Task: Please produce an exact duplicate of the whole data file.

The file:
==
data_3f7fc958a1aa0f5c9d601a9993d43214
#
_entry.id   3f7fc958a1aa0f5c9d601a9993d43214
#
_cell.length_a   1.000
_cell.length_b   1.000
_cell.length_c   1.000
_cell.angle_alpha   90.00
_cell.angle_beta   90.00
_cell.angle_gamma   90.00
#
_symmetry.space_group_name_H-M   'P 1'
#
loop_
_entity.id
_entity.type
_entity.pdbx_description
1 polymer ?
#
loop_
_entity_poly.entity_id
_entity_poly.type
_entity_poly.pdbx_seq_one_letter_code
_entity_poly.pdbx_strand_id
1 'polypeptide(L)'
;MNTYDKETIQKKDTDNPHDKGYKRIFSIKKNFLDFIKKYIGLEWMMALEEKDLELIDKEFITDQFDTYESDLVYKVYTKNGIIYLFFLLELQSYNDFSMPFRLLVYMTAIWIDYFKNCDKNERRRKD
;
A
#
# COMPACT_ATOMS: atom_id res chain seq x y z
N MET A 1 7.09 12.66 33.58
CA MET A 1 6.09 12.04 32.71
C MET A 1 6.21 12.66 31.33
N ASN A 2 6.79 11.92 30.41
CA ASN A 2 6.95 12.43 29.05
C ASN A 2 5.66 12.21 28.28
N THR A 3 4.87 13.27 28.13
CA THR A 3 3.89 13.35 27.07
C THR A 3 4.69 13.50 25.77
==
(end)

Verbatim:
data_3f7fc958a1aa0f5c9d601a9993d43214
#
_entry.id   3f7fc958a1aa0f5c9d601a9993d43214
#
_cell.length_a   1.000
_cell.length_b   1.000
_cell.length_c   1.000
_cell.angle_alpha   90.00
_cell.angle_beta   90.00
_cell.angle_gamma   90.00
#
_symmetry.space_group_name_H-M   'P 1'
#
loop_
_entity.id
_entity.type
_entity.pdbx_description
1 polymer ?
#
loop_
_entity_poly.entity_id
_entity_poly.type
_entity_poly.pdbx_seq_one_letter_code
_entity_poly.pdbx_strand_id
1 'polypeptide(L)'
;MNTYDKETIQKKDTDNPHDKGYKRIFSIKKNFLDFIKKYIGLEWMMALEEKDLELIDKEFITDQFDTYESDLVYKVYTKNGIIYLFFLLELQSYNDFSMPFRLLVYMTAIWIDYFKNCDKNERRRKD
;
A
#
# COMPACT_ATOMS: atom_id res chain seq x y z
N MET A 1 7.09 12.66 33.58
CA MET A 1 6.09 12.04 32.71
C MET A 1 6.21 12.66 31.33
N ASN A 2 6.79 11.92 30.41
CA ASN A 2 6.95 12.43 29.05
C ASN A 2 5.66 12.21 28.28
N THR A 3 4.87 13.27 28.13
CA THR A 3 3.89 13.35 27.07
C THR A 3 4.69 13.50 25.77